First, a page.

This post follows on from ‘The Rise And Fall Of : Part 2’
The third lesson – that God is good – is where we need to go next. The person who knows they are special, and good, will not grow to maturity without learning this lesson. Job: so special, God boasts about him; so successful; loses everything, not as the consequence of sin but in order to gain an insight into Jesus millennia before the incarnation. Joseph: from long-sleeved coat and dreams, to oversight of his brothers, to pit and slavery and prison. Moses: from saving from infanticide, to Prince of Egypt, to such brokenness he speaks with a stammer. David: from prophetic anointing, to lauded general, to outlaw in a cave. Jesus: from nativity, to carpenter, to the wilderness; from ministered to by angels, to drawing crowds, to desertion; from anointing at Bethany, to triumphant entry into Jerusalem, to crucifixion. Paul: from privileged background, to rising star of his generation, to fourteen years in the desert. This is where we discover that God is good; that though we are good, we don’t need to be good, because God has given himself unreservedly to us. Here – in our failure – is where we discover that we don’t need to hide from God. Here is where we discover that God shares our pain; where we discover joy, which (as opposed to happiness) is wellbeing that transcends pain.
We need to experience failure, but not indefinite failure, for that crushes the spirit. When the experience of failure has done its work – this time around – God brings us back to an experience that affirms to us that we are special, and gives us experiences of success – exalted and brought low, emptied and filled, as God does his work of perfection in us. This is how we move from spiritual infancy to spiritual maturity.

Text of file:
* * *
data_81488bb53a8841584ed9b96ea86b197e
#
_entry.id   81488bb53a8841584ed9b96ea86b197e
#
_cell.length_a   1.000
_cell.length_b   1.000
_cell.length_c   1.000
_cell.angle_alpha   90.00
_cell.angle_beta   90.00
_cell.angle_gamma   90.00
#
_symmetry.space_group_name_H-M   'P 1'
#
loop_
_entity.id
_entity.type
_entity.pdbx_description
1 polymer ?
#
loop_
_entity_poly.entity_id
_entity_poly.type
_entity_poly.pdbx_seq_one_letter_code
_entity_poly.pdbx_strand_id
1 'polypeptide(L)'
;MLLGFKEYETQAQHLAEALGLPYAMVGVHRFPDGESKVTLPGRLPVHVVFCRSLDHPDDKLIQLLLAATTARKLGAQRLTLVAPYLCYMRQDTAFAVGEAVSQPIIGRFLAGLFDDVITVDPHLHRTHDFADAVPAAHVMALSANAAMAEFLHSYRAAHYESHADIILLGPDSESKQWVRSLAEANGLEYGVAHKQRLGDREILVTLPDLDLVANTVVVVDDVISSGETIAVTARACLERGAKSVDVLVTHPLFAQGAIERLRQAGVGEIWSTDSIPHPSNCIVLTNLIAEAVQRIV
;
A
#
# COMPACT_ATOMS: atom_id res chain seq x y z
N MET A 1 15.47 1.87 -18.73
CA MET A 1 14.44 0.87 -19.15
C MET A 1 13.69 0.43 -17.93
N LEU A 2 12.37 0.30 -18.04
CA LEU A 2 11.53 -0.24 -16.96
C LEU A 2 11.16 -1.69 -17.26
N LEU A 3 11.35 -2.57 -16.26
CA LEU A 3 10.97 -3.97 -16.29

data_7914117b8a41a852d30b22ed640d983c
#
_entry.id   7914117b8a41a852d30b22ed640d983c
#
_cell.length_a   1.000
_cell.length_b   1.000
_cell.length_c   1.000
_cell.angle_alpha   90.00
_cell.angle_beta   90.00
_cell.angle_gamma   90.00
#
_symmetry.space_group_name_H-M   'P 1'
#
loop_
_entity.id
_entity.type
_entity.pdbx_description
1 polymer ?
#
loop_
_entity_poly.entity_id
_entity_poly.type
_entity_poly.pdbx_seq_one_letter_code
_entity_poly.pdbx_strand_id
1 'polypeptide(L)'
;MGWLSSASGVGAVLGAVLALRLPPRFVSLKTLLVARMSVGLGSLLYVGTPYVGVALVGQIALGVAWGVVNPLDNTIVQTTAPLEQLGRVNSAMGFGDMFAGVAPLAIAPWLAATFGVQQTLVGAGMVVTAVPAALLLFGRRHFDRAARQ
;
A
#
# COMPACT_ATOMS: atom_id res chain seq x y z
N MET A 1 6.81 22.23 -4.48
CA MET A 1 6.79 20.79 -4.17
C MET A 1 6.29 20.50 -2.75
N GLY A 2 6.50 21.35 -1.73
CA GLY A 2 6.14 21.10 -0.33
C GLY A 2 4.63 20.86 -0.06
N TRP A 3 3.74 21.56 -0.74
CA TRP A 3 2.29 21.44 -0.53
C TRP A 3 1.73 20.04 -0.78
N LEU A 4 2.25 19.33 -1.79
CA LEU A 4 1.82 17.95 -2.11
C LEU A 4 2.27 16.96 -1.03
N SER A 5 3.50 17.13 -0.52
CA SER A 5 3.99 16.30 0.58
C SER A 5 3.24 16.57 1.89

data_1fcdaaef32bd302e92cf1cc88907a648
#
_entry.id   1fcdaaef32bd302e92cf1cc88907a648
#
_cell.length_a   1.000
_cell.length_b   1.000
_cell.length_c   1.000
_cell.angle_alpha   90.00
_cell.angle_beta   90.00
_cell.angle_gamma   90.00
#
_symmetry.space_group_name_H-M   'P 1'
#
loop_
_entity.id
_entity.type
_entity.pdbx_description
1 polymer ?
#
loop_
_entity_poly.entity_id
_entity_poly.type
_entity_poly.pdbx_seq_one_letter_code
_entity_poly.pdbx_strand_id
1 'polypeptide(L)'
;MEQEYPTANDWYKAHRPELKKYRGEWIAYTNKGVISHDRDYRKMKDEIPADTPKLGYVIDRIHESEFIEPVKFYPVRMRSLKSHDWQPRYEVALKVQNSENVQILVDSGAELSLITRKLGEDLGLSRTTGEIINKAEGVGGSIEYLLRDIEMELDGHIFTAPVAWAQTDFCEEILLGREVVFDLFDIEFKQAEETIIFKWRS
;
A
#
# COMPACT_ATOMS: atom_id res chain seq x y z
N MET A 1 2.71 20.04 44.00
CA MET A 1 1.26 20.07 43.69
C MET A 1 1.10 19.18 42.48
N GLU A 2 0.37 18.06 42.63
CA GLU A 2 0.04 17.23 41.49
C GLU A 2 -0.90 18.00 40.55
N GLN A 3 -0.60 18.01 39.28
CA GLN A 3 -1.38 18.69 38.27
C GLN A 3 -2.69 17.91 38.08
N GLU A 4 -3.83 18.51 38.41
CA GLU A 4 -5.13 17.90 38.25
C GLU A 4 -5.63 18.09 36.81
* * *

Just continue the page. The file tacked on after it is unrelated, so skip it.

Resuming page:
And so I look back on a season of my life where I was affirmed as special (the privilege of six years at university); which gave way to a season where I experienced success (the platform of six years on the staff at St Thomas’); which in turn gave way to a season where all that success was taken away from me in order that I might experience failure (the obscurity of two years going through selection for ordination, two years at theological college, two years – so far – of curacy). Of course, there have been many smaller experiences of love, of success, and of failure within each of these broader seasons. Each stage was a means of God saving me: from believing that I am not special; from believing that I can amount to nothing; from believing that I can achieve in my own strength or can achieve anything worthwhile without cost. I find myself able to give thanks for the gift of all three seasons, through which I have learnt to rely more fully on God. And – recognising that I am still (just!) in the first half of my life (-expectancy), still aiming at success and experiencing failure, yet to experience the true success that lies beyond embracing failure – I find myself looking forward to the next cycle, and future cycles, through which I will learn to rely on God more and more, and experience greater intimacy with him.
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